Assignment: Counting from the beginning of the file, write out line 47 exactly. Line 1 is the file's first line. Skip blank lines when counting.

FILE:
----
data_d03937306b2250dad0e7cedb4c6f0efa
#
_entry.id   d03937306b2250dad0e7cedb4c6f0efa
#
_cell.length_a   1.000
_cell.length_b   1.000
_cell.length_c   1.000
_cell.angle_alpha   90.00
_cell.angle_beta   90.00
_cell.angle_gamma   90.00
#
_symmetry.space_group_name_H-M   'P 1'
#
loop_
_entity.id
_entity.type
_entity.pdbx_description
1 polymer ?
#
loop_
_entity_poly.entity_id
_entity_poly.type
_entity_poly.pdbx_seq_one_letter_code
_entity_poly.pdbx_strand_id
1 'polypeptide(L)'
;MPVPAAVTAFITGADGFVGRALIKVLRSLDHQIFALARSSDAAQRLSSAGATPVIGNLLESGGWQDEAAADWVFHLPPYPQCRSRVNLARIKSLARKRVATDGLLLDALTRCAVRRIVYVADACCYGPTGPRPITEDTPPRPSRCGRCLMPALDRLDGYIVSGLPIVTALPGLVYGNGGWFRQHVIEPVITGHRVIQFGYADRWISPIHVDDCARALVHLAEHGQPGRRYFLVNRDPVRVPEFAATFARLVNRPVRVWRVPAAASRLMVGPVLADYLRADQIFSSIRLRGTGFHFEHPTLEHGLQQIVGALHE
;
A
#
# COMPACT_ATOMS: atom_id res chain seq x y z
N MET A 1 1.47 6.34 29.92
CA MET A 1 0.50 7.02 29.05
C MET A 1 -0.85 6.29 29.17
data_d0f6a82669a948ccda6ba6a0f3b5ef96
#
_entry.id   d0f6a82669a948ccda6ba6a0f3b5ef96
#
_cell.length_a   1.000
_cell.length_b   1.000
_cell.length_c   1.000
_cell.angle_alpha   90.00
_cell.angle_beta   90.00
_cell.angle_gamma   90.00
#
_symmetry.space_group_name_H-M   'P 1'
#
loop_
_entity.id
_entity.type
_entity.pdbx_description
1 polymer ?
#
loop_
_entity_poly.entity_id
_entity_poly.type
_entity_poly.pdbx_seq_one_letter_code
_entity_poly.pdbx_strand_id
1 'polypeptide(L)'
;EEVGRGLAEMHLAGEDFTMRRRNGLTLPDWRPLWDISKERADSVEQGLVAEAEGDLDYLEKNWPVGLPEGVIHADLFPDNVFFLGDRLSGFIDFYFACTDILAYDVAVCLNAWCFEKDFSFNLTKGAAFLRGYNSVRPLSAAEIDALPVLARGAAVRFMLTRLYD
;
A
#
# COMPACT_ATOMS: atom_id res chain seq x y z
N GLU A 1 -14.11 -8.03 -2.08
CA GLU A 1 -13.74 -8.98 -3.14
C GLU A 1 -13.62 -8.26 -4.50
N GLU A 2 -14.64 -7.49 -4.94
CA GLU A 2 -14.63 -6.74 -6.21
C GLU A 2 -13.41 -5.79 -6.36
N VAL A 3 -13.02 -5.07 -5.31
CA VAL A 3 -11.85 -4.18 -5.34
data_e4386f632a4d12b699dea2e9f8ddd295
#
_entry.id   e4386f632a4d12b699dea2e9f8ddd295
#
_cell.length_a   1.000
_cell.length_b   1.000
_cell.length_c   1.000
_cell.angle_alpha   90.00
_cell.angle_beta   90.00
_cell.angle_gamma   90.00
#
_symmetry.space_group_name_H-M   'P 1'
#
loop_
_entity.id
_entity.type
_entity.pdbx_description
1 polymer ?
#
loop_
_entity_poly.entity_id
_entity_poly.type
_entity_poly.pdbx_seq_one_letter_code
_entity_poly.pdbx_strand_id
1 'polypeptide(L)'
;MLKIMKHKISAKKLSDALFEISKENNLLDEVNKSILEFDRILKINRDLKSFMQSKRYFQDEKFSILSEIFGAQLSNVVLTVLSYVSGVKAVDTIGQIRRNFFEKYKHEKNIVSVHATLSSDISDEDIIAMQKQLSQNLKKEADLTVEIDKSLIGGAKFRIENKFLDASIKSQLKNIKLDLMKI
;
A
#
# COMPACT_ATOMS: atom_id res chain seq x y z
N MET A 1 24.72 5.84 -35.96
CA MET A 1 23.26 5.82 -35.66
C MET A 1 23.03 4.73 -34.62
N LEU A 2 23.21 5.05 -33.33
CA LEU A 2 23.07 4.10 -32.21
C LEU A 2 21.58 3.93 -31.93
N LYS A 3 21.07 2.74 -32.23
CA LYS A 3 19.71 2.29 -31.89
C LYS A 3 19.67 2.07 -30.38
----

loop_